11. Casarotti, M., Lisi, M., Umiltà, C., & Zorzi, M. (2012). Paying attention through eye movements: A computational investigation of the premotor theory of spatial attention. Journal of Cognitive Neuroscience, 24, 1519–1531.

  12. Casarotti, M., Michielin, M., Zorzi, M., & Umiltà, C. (2007). Temporal order judgment reveals how number magnitude affects visuospatial attention. Cognition, 102(1), 101–117.

  13. Corbetta, M., Akbudak, E., Conturo, T. E., Snyder, A. Z., Ollinger, J. M., Drury, H. A., … Shulman, G. L. (1998). A common network of functional areas for attention and eye movements. Neuron, 21, 761–773.

  14. Corbetta, M., Kincade, J. M., Ollinger, J. M., McAvoy, M. P., & Shulman, G. L. (2000). Voluntary orienting is dissociated from target detection in human posterior parietal cortex. Nature Neuroscience, 3, 292–297.

  15. Corbetta, M., Patel, G., & Shulman, G. L. (2008). The reorienting system of the human brain: From environment to theory of mind. Neuron, 58, 306–324.

  16. Corbetta, M., & Shulman, G. L. (2002). Control of goal directed and stimulus-driven attention in the brain. Nature Reviews Neuroscience, 3, 201–215.

  17. Cutini, S., Scarpa, F., Scatturin, P., Dell’Acqua, R., & Zorzi, M. (2014). Number-space interactions in the human parietal cortex: Enlightening the SNARC effect with functional near-infrared spectroscopy. Cerebral Cortex, 24(2), 444-451.

  18. Dehaene, S., Bossini, S., & Giraux, P. (1993). The mental representation of parity and number magnitude. Journal of Experimental Psychology: General, 122, 371–396.

  19. Di Luca, S., Pesenti, M., Vallar, G., & Girelli, L. (2013). Numbers reorient visuo-spatial attention during cancellation tasks. Experimental Brain Research, 225, 549–557.

  20. Dodd, M. D., Van der Stigchel, S., Adil Leghari, M., Fung, G., & Kingstone, A. (2008). Attentional SNARC: There’s something special about numbers (let us count the ways). Cognition, 108, 810–818.

  21. Engbert, R., & Mergenthaler, K. (2006). Microsaccades are triggered by low retinal image slip. Proceedings of the National Academy of Sciences of the United States of America, 103, 7192–7197.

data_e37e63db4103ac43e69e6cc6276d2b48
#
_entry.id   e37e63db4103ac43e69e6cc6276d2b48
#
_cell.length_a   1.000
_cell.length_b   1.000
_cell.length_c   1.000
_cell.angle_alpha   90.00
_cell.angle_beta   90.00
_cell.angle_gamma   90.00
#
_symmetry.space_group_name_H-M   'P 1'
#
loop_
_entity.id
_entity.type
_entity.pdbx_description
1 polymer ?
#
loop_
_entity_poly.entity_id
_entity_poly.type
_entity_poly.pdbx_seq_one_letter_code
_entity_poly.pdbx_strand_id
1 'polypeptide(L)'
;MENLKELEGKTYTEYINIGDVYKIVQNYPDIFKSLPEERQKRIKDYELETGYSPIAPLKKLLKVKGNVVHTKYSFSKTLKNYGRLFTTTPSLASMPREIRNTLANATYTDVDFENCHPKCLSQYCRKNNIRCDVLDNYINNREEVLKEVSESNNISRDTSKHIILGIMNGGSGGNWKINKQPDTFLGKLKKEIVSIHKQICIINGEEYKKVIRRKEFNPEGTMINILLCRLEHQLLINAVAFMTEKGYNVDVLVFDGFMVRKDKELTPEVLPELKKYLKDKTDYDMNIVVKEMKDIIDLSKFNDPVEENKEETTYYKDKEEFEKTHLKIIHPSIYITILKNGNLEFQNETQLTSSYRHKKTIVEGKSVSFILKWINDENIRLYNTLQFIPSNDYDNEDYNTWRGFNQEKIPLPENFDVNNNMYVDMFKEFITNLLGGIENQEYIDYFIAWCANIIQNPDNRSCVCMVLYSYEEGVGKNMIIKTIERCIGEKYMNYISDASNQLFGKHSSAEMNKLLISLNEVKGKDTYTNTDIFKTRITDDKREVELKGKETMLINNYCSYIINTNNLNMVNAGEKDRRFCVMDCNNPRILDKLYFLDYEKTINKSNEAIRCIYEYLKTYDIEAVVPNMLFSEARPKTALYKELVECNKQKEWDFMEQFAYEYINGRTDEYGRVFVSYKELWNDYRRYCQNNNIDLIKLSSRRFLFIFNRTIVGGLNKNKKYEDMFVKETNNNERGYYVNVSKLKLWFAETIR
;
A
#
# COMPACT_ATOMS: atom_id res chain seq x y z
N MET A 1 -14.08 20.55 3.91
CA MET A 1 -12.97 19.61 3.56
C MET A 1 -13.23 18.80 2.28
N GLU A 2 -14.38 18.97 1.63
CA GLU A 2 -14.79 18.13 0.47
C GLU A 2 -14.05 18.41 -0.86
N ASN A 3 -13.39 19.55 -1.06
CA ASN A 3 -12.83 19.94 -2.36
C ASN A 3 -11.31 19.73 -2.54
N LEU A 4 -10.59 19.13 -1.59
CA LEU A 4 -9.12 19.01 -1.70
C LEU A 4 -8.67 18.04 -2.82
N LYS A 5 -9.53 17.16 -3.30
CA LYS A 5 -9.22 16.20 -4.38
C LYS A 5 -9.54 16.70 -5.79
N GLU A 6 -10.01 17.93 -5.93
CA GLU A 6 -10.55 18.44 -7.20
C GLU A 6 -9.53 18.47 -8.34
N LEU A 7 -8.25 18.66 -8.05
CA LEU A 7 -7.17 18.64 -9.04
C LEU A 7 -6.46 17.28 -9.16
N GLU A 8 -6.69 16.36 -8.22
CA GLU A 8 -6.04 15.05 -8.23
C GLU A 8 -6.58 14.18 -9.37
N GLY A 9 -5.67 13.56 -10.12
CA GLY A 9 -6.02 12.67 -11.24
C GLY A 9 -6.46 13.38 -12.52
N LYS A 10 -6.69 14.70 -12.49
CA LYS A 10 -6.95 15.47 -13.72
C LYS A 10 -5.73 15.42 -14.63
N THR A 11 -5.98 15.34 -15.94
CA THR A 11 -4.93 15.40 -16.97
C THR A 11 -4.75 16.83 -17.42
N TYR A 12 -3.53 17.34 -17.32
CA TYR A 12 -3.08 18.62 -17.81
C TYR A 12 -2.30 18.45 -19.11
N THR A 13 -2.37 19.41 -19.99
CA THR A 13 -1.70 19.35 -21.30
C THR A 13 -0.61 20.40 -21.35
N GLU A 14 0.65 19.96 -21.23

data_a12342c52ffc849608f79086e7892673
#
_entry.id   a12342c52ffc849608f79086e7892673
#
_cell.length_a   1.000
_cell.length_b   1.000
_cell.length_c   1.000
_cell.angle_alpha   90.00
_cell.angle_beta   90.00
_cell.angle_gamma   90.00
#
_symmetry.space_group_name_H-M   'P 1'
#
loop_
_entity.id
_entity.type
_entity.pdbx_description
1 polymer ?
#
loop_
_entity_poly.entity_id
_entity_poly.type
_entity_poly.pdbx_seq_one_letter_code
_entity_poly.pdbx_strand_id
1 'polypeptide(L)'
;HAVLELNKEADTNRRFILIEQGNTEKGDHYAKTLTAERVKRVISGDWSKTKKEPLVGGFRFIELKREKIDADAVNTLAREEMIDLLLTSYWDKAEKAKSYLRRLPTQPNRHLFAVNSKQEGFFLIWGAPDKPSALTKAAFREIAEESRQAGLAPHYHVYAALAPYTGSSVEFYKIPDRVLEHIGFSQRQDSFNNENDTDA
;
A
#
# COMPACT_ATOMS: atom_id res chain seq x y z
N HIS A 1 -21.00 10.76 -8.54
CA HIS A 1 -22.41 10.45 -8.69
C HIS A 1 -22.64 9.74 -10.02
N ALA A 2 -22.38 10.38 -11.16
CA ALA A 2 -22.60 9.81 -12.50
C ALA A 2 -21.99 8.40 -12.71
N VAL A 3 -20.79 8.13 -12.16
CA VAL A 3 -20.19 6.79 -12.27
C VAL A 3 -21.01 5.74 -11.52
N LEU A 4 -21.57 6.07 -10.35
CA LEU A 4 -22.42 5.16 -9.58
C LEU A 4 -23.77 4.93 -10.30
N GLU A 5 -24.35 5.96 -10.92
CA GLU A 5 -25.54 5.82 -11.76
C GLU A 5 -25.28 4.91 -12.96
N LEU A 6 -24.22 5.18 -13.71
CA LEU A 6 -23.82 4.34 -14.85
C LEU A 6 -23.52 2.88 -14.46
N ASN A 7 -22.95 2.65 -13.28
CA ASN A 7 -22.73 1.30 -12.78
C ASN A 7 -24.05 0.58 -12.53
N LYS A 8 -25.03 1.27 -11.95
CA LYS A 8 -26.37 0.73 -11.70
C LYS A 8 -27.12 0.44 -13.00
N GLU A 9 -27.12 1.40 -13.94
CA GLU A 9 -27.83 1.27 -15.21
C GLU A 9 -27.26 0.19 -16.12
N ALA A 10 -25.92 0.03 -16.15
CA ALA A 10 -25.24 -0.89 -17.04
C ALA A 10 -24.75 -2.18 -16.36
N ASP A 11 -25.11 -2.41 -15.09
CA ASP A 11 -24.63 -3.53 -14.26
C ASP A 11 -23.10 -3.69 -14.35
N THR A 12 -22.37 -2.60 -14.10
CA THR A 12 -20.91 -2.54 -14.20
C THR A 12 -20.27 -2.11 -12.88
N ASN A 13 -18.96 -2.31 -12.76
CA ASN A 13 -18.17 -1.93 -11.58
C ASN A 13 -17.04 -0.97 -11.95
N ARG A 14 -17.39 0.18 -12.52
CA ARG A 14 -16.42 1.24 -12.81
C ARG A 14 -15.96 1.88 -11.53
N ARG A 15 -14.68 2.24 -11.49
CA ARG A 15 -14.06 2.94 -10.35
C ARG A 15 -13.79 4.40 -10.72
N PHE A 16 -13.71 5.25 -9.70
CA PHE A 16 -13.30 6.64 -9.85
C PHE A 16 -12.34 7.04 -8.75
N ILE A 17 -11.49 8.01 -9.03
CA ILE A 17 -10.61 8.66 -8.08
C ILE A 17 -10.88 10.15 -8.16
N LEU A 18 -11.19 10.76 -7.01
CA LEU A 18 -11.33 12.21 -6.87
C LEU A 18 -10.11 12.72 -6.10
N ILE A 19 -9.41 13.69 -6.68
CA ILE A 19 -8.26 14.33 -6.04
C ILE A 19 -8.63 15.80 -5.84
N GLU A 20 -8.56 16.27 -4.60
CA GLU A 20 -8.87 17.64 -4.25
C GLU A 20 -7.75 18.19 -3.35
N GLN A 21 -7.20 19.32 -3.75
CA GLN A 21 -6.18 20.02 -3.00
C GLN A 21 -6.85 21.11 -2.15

22. Fischer, M. H. (2001). Number processing induces spatial performance biases. Neurology, 57, 822–826.

  23. Fischer, M. H., & Brugger, P. (2011). When digits help digits: Spatial–numerical associations point to finger counting as prime example of embodied cognition. Frontiers in Psychology, 2, 260.

  24. Fischer, M. H., Castel, A. D., Dodd, M. D., & Pratt, J. (2003). Perceiving numbers causes spatial shifts of attention. Nature Neuroscience, 6, 555–556.

  25. Fischer, M. H., Warlop, N., Hill, R. L., & Fias, W. (2004). Oculomotor bias induced by number perception. Experimental Psychology, 51, 91–97.

  26. Galfano, G., Rusconi, E., & Umiltà, C. (2006). Number magnitude orients attention, but not against one’s will. Psychonomic Bulletin & Review, 13, 869–874.

  27. Gevers, W., Santens, S., Dhooge, E., Chen, Q., Van den Bossche, L., Fias, W., & Verguts, T. (2010). Verbal–spatial and visuospatial coding of number–space interactions. Journal of Experimental Psychology: General, 139, 180–190.

  28. Göbel, S. M., Shaki, S., & Fischer, M. H. (2011). The cultural number line: A review of cultural and linguistic influences on the development of number processing. Journal of Cross-Cultural Psychology, 42, 543–565.

  29. Grade, S., Lefèvre, N., & Pesenti, M. (2013). Influence of gaze observation on random number generation. Experimental Psychology, 60, 122–130.

  30. Grant, E. R., & Spivey, M. J. (2003). Eye movements and problem solving guiding attention guides thought. Psychological Science, 14, 462–466.

  31. Halligan, P. W., Fink, G. R., Marshall, J. C., & Vallar, G. (2003). Spatial cognition: Evidence from visual neglect. Trends in Cognitive Sciences, 7, 125–133.

  32. Hartmann, M. (2015). Numbers in the eye of the beholder: What do eye movements reveal about numerical cognition? Cognitive Processing, 1, 245–248.

  33. Hartmann, M., Mast, F. W., & Fischer, M. H. (2015). Spatial biases during mental arithmetic: Evidence from eye movements on a blank screen. Frontiers in Psychology, 6, 12.

  34. Hartmann, M., Mast, F. W., & Fischer, M. H. (2015). Counting is a spatial process: Evidence from eye movements. Psychological Research. doi:10.1007/s00426-015-0722-5